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Old 05-29-2012, 08:13 PM   #41
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Bill,

NO WD40... that stuff will leave a waxy film
Not if you blow it off before it dries.
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Old 05-30-2012, 02:47 PM   #42
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Wow billt, I've never heard of doing that. Sounds good to me.

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Old 05-30-2012, 03:25 PM   #43
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Wow billt, I've never heard of doing that. Sounds good to me.
As I said it won't hurt wood or plastic grips. But if you have expensive custom grips and find it worrisome to soak them that way, they are very easily removed on the Ruger Mark series of .22 autos.
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Old 05-30-2012, 03:36 PM   #44
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As I said it won't hurt wood or plastic grips. But if you have expensive custom grips and find it worrisome to soak them that way, they are very easily removed on the Ruger Mark series of .22 autos.
Because it would take 9 seconds to unscrew the grips?

I, personally, wouldn't want to expose my MKII wood grips

to anything but furniture polish.
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Old 05-30-2012, 04:12 PM   #45
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If you hold the gun by the grips with the magazine removed, not much gets on to them. And what little does blows dry easily. Here in Arizona it is so dry that I generally wipe by wood grips and rifle stocks down with an oily cloth from time to time. However one of my Mark III Rugers is a Talo model, and has the really nice one piece wrap around grips with the finger grooves and laser etching. Those I do remove. As you mentioned it takes very little time to do so.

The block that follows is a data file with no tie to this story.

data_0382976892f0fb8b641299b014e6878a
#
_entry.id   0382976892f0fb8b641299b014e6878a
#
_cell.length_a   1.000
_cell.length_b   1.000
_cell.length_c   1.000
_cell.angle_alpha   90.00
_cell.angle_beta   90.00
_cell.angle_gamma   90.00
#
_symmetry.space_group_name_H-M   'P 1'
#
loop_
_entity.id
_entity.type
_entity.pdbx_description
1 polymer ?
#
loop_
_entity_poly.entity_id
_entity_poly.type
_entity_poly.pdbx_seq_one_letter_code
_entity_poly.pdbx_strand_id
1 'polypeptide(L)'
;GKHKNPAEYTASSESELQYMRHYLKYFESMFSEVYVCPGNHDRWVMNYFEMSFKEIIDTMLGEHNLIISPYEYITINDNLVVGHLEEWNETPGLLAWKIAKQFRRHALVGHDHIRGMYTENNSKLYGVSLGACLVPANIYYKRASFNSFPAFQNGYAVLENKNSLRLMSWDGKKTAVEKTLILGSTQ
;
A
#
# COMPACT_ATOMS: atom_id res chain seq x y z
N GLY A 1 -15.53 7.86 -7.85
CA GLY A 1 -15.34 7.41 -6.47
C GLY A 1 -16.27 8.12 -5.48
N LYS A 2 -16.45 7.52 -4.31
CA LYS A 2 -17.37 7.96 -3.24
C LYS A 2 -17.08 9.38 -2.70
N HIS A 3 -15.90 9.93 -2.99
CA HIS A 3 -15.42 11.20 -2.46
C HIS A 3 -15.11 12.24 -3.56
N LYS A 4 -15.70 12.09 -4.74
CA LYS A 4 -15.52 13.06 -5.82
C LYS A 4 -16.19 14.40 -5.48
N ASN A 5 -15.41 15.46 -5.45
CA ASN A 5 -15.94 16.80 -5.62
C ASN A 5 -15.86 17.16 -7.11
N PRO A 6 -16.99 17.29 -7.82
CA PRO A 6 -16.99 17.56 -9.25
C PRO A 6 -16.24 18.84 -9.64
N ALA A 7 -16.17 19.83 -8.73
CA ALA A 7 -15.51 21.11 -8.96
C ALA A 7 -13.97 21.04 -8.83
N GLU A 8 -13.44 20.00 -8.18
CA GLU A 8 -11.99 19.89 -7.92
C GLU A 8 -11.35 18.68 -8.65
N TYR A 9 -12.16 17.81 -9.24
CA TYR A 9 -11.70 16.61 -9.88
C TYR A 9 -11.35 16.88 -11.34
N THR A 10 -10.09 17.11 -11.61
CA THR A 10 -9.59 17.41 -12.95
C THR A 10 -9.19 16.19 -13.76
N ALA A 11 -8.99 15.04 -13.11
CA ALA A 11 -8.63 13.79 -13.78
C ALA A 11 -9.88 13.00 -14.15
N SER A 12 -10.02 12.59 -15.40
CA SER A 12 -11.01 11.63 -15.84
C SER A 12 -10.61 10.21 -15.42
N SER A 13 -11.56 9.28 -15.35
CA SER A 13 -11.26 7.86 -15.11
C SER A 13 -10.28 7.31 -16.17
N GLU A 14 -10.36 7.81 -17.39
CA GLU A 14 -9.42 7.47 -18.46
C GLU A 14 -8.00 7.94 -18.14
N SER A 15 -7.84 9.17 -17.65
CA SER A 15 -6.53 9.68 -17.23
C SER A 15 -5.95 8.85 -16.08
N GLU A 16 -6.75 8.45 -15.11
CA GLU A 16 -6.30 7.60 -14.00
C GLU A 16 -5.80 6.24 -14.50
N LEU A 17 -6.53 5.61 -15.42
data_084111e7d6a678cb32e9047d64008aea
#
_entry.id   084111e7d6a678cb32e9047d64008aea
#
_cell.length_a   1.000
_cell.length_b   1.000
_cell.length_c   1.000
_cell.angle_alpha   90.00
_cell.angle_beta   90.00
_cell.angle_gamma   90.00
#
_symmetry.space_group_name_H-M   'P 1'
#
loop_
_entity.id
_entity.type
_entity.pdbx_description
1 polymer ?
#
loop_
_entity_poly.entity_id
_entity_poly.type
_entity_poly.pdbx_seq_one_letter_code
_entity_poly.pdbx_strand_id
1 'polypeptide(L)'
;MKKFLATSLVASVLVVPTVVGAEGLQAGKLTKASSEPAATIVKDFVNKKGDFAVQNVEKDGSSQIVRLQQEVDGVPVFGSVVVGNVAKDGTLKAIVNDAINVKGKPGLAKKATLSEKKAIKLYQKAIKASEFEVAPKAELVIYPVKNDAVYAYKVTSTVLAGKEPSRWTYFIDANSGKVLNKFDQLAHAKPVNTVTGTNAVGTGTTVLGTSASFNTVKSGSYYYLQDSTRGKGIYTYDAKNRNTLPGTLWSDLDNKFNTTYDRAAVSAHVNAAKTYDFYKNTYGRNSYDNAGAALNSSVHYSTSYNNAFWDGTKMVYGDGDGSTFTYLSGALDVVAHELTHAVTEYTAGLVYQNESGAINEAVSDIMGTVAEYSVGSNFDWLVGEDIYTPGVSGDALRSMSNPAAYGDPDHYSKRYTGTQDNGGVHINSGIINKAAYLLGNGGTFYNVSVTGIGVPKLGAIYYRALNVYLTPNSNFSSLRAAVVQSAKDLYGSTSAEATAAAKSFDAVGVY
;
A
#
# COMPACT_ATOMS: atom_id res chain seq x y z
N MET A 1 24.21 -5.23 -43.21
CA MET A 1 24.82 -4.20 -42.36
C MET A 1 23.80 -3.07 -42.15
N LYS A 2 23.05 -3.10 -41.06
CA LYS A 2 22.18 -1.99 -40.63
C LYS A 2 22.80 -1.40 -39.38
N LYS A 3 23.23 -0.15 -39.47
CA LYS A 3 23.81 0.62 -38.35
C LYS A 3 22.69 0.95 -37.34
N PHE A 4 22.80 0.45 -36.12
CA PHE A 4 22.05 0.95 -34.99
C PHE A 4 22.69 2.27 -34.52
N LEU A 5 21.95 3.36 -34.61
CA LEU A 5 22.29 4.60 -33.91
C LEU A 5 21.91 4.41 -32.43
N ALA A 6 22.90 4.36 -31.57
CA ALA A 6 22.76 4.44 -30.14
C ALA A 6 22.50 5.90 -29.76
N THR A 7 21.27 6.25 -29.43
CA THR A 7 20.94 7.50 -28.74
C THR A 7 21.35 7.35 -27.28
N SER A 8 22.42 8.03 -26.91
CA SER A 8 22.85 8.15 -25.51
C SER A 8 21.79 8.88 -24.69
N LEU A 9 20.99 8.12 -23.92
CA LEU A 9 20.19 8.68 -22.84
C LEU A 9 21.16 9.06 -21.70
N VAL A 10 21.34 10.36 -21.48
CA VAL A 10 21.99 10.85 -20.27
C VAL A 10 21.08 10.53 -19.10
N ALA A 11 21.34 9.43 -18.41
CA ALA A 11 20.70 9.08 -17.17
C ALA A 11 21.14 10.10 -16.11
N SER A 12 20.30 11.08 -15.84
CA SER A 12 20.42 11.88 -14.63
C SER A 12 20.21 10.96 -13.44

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Old 05-30-2012, 04:18 PM   #46
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I should add I came up with this method because I don't like "Gun Scrubber" or commercial Brake Cleaner. It isn't because they don't work, but rather because they refrigerate the gun to the point condensation can form on it. It's not a problem on the outside, but it can be if moisture condenses on springs and internal parts, causing rust in the process. This won't occur with either Kerosene or WD-40.

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Old 05-31-2012, 04:03 PM   #47
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If you hold the gun by the grips with the magazine removed, not much gets on to them. And what little does blows dry easily. Here in Arizona it is so dry that I generally wipe by wood grips and rifle stocks down with an oily cloth from time to time. However one of my Mark III Rugers is a Talo model, and has the really nice one piece wrap around grips with the finger grooves and laser etching. Those I do remove. As you mentioned it takes very little time to do so.
Yeah, see, I have these really nice wood grips, and I'm not taking any chances.

But I've used the same solvent bath technique before, and you can

sponge up a lot of displaced soot in this manner. Q-Tips catch a lot of

dirt this way.

I like the Amsoil spray

lube for this job. Pricey, but great protection.
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